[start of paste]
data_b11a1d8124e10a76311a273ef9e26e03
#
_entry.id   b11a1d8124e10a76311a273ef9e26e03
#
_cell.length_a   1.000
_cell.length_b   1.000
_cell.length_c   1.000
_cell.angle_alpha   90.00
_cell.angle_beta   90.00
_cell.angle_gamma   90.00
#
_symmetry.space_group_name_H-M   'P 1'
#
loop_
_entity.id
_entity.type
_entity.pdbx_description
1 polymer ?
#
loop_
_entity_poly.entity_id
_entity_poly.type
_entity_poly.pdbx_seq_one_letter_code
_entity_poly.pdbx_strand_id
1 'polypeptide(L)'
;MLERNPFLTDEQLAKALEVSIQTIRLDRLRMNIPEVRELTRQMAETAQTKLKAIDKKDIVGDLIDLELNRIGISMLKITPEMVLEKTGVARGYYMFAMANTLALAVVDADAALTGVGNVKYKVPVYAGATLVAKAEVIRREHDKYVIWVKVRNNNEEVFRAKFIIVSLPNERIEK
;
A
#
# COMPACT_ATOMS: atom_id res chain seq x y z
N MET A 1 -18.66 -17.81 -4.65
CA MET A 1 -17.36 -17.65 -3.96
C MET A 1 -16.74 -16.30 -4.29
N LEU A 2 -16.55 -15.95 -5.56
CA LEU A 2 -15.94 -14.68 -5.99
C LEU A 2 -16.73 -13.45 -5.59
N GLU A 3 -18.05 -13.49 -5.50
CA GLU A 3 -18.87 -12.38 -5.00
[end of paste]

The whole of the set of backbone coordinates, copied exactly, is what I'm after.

data_b11a1d8124e10a76311a273ef9e26e03
#
_entry.id   b11a1d8124e10a76311a273ef9e26e03
#
_cell.length_a   1.000
_cell.length_b   1.000
_cell.length_c   1.000
_cell.angle_alpha   90.00
_cell.angle_beta   90.00
_cell.angle_gamma   90.00
#
_symmetry.space_group_name_H-M   'P 1'
#
loop_
_entity.id
_entity.type
_entity.pdbx_description
1 polymer ?
#
loop_
_entity_poly.entity_id
_entity_poly.type
_entity_poly.pdbx_seq_one_letter_code
_entity_poly.pdbx_strand_id
1 'polypeptide(L)'
;MLERNPFLTDEQLAKALEVSIQTIRLDRLRMNIPEVRELTRQMAETAQTKLKAIDKKDIVGDLIDLELNRIGISMLKITPEMVLEKTGVARGYYMFAMANTLALAVVDADAALTGVGNVKYKVPVYAGATLVAKAEVIRREHDKYVIWVKVRNNNEEVFRAKFIIVSLPNERIEK
;
A
#
# COMPACT_ATOMS: atom_id res chain seq x y z
N MET A 1 -18.66 -17.81 -4.65
CA MET A 1 -17.36 -17.65 -3.96
C MET A 1 -16.74 -16.30 -4.29
N LEU A 2 -16.55 -15.95 -5.56
CA LEU A 2 -15.94 -14.68 -5.99
C LEU A 2 -16.73 -13.45 -5.59
N GLU A 3 -18.05 -13.49 -5.50
CA GLU A 3 -18.87 -12.38 -5.00